Art speaks more to the affections of the heart rather than to the reason of the mind, though that is not to say that reason plays no part in the formation of opinions: an educated mind certainly has more faculties available to it to render art more or less tasteful than one that is less nurtured. Yet the most meaningful experiences associated with a work are not the clarity of the song’s notes, nor the curve of the brushstroke, but those feelings that are evoked in us via our subjective experience. We may find meaningful experience within an artist’s craft and abilities, yet craft and ability themselves are but a means of conveyance of this experience: we may have meaningful experiences of art without concern of the quality of the art itself. My son’s first drawing, regardless of the quality of its composition, may have a greater power to invoke emotions in me than the most elegant of portraiture, if my mind is open to it.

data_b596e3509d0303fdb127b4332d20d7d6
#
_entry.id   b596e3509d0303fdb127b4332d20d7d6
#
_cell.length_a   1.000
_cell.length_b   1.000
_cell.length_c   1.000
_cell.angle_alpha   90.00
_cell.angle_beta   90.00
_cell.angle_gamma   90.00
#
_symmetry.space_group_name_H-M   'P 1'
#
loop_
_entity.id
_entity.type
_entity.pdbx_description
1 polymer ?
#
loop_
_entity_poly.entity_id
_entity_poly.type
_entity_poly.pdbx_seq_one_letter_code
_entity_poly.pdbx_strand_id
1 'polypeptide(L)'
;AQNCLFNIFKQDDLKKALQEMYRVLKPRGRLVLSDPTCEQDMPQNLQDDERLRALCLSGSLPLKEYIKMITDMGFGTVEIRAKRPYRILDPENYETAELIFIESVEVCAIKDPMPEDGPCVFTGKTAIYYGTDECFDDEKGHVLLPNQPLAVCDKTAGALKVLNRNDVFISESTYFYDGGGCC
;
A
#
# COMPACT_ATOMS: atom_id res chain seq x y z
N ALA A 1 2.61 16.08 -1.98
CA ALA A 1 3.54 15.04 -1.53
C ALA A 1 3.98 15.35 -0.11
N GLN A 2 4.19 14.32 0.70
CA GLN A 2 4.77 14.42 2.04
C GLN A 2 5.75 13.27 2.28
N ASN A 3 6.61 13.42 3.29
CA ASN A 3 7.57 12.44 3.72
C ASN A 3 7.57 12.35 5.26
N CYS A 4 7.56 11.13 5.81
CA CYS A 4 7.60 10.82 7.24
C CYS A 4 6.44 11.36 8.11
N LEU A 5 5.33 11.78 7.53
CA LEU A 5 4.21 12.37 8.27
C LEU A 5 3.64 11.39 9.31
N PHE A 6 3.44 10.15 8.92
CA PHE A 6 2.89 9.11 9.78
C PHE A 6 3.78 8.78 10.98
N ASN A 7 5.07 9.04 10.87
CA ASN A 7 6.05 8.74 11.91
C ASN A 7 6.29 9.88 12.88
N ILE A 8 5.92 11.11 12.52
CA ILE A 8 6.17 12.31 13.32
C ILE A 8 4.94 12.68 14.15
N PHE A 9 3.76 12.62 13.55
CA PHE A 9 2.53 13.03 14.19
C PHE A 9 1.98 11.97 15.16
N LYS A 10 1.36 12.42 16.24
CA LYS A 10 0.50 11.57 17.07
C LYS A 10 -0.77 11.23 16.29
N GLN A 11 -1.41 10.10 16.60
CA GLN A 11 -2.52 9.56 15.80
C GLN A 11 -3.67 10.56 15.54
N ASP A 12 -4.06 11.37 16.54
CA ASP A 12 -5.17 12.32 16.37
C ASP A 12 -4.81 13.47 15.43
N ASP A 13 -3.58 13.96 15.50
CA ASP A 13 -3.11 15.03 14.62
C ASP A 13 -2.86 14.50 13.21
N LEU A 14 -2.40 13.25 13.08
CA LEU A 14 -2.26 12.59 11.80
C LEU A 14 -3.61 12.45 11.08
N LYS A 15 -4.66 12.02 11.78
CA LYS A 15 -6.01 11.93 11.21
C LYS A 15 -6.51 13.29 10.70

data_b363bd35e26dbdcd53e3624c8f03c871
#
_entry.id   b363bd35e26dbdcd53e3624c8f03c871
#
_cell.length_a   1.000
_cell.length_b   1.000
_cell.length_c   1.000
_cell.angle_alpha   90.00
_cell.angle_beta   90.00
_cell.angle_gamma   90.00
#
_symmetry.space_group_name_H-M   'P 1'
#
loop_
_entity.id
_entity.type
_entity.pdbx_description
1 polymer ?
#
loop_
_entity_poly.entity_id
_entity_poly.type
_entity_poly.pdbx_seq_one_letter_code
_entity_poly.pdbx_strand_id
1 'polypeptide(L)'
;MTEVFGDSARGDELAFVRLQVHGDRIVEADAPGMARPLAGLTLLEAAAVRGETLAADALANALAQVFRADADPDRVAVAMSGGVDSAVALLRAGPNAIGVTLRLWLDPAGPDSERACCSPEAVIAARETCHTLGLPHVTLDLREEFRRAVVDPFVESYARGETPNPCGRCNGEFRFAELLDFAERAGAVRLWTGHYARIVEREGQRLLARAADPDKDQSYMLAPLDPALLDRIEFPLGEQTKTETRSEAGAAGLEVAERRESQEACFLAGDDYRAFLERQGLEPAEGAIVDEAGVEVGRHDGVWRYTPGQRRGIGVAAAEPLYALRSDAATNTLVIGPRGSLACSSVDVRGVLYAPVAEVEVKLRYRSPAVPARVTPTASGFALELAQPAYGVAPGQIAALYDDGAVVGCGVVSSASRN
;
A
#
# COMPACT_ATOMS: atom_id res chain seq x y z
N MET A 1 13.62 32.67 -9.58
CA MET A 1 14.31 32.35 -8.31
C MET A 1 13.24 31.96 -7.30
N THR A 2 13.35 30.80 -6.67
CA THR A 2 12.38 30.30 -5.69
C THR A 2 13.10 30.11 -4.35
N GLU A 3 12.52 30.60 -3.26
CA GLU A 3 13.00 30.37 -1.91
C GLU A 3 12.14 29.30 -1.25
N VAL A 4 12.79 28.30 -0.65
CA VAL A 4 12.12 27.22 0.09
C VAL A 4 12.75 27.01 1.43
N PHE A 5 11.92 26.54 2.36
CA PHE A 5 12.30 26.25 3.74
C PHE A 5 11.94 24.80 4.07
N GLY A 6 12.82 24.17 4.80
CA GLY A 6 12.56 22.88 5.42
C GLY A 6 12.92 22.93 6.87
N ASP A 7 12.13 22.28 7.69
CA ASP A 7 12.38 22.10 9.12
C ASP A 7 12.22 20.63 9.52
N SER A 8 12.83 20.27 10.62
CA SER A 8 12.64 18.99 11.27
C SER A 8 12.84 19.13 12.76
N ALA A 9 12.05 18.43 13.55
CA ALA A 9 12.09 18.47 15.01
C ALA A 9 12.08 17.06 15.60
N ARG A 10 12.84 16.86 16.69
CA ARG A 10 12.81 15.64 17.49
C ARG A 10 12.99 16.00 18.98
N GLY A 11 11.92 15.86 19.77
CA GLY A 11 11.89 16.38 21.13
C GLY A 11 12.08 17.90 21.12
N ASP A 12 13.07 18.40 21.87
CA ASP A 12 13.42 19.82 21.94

In all things, there is beauty. In all things, there is something to be learned. Even in the deep dark, do we not learn the importance of light? How do we measure our courage. if we have not the fear to test it against? Inhabit all things with the full faculties of your mind and you find secrets hidden to all but you. This may be overly romantic in thought, and perhaps I’m being overenthusiastic. But I must ask, would it be so bad, if everything had significance? The universe is just a sea of happenings, some small, others big: what matters the size of the happening, if all that matters is what it may cause in us?
To me, philosophy is this: the pursuit of meaning in all things, the wonder of knowledge before our eyes in every moment, in everything.